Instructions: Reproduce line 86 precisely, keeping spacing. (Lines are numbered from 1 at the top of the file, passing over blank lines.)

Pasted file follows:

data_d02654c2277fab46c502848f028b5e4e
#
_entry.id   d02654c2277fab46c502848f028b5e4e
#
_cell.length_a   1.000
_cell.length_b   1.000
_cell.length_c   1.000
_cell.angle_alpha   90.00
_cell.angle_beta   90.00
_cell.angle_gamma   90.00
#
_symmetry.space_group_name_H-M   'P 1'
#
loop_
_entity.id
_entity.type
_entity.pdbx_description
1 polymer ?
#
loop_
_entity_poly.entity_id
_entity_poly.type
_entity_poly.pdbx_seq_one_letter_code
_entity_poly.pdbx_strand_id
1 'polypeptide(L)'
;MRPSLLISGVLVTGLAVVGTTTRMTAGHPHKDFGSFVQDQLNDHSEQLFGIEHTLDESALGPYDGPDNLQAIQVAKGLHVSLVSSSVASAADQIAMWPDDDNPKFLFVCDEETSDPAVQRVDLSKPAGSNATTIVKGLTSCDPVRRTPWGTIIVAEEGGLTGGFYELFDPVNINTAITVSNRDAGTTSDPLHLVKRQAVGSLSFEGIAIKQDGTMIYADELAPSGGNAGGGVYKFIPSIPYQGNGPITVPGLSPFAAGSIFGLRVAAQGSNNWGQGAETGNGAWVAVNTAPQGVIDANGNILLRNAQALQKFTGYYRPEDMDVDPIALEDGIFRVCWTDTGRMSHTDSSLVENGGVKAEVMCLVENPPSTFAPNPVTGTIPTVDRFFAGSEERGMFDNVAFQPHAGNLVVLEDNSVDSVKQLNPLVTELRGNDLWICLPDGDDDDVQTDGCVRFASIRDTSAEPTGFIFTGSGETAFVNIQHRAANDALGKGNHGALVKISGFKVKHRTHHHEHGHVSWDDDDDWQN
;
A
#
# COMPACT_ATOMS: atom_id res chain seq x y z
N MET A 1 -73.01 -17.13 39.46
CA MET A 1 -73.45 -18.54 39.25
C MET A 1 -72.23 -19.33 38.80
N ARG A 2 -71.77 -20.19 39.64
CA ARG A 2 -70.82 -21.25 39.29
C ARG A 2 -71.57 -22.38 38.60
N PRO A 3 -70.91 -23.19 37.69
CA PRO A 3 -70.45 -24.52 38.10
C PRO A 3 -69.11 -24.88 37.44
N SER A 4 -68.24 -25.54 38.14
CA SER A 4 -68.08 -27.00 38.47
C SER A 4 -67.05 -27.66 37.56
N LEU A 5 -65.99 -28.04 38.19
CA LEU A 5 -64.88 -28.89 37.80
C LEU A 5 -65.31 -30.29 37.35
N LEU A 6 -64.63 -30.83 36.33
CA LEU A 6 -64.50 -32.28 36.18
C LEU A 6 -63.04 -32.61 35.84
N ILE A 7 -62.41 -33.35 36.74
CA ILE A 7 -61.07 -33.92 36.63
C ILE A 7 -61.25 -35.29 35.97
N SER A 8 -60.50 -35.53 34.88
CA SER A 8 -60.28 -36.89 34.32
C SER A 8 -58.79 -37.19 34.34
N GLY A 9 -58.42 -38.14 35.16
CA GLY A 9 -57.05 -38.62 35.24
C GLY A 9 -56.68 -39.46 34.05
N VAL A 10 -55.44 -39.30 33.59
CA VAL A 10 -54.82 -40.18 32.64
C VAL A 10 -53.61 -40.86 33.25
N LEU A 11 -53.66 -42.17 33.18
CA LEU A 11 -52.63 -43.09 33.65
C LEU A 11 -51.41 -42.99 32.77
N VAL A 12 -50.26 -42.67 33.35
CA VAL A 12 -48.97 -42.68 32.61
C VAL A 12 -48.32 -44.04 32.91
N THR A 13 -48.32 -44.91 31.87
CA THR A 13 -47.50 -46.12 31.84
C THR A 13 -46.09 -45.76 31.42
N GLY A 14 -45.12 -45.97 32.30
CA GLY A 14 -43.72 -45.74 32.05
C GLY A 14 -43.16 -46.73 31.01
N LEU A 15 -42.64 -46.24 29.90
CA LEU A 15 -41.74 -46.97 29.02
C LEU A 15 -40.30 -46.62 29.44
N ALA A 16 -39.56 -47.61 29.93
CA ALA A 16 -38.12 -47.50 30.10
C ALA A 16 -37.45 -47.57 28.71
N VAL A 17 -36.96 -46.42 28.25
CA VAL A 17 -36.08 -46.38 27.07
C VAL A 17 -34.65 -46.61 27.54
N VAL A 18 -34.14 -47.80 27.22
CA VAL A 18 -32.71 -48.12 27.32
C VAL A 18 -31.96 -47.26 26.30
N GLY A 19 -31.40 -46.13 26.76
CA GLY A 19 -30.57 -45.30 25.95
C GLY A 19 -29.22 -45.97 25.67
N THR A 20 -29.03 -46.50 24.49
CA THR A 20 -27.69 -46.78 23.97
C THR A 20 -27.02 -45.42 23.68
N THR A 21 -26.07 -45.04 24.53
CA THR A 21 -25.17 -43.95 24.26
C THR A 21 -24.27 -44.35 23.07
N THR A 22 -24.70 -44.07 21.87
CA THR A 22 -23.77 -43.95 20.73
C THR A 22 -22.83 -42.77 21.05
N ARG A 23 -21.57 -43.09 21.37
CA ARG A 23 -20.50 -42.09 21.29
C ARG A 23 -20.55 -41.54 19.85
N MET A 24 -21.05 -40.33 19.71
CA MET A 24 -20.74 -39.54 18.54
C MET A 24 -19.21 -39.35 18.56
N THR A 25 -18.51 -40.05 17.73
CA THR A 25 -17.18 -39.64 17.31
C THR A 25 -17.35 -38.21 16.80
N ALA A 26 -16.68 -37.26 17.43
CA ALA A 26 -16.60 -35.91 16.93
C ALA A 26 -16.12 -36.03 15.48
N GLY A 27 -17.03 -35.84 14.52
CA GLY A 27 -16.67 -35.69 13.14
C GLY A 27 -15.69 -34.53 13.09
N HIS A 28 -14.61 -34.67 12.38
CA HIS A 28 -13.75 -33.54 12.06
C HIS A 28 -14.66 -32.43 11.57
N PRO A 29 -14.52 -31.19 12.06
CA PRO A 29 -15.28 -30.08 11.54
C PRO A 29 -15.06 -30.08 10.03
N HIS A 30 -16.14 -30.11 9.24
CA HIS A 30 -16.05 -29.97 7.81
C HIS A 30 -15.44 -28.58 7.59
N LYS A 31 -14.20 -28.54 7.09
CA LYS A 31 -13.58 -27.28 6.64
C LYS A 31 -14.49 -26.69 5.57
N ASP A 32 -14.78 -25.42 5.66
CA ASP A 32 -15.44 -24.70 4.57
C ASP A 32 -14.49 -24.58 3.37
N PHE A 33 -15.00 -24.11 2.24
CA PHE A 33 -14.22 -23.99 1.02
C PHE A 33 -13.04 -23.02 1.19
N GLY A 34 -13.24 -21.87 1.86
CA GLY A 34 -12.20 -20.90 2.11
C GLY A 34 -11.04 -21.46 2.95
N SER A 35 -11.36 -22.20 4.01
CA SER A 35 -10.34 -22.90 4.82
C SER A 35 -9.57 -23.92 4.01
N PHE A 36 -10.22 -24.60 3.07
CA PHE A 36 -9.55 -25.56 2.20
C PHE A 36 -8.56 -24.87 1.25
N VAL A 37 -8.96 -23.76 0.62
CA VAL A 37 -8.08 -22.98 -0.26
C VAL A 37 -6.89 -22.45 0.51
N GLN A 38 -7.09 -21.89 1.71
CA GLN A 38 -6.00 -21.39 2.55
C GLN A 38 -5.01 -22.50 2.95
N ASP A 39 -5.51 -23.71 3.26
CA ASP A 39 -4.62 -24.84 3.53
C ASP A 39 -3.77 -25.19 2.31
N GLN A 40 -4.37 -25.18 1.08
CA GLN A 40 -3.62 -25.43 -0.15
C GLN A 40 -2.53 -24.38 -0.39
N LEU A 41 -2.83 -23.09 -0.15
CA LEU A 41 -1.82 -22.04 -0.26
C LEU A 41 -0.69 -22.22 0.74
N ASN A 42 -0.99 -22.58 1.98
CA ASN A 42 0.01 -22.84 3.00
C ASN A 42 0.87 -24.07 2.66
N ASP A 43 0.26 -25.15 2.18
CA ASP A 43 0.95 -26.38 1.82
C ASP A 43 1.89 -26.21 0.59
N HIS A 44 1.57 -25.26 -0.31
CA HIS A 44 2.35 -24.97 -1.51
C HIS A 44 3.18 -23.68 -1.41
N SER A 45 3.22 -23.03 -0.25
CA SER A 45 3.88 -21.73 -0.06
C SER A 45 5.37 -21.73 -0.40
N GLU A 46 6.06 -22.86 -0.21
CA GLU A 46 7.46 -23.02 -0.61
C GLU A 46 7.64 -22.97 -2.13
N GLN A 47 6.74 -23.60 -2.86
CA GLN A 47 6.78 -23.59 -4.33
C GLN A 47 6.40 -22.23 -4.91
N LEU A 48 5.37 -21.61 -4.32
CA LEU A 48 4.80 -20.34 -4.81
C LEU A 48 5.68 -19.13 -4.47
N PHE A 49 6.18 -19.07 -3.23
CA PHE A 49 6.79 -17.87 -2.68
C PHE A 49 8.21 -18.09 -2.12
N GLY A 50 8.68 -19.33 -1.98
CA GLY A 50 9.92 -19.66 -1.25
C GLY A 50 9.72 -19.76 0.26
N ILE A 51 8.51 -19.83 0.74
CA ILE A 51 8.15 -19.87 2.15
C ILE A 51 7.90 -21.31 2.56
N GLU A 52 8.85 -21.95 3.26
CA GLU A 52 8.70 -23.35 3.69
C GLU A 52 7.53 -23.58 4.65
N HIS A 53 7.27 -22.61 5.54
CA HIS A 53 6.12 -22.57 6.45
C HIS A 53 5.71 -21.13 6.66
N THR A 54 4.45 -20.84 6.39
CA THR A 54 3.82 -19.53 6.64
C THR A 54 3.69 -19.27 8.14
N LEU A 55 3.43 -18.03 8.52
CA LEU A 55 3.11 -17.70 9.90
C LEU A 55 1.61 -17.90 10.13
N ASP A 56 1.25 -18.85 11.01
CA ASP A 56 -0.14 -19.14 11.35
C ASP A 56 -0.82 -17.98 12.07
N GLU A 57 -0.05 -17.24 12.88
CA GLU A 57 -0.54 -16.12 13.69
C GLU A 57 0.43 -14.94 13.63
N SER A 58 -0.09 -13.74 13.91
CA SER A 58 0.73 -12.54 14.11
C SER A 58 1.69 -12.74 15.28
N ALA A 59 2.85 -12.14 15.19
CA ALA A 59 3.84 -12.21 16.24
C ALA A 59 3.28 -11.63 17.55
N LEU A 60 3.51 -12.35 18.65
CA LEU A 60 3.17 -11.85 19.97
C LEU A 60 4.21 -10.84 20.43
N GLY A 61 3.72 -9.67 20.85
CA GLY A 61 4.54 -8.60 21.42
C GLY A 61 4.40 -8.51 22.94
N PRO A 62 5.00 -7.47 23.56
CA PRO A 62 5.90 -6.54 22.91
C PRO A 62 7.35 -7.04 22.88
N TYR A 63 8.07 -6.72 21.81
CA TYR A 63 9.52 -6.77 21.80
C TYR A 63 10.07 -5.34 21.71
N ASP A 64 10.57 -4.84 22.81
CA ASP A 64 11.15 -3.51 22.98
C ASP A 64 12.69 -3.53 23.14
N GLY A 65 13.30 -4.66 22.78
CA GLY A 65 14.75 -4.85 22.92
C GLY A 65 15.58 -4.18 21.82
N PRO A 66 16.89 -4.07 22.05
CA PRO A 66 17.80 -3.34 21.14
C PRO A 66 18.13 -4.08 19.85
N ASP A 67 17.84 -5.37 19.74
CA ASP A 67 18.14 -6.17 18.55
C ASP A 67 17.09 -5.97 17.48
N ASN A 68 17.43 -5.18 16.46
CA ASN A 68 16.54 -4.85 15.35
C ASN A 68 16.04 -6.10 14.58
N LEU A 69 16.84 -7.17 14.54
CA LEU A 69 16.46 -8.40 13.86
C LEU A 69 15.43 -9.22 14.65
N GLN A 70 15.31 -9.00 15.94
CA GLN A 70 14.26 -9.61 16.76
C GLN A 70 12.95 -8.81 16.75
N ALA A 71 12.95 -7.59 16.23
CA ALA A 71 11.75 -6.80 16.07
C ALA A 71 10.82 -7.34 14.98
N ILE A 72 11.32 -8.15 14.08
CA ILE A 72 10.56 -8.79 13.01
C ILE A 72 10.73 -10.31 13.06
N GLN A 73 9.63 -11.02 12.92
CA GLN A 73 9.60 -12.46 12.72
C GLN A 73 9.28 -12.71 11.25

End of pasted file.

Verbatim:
CA GLY A 19 -30.57 -45.30 25.95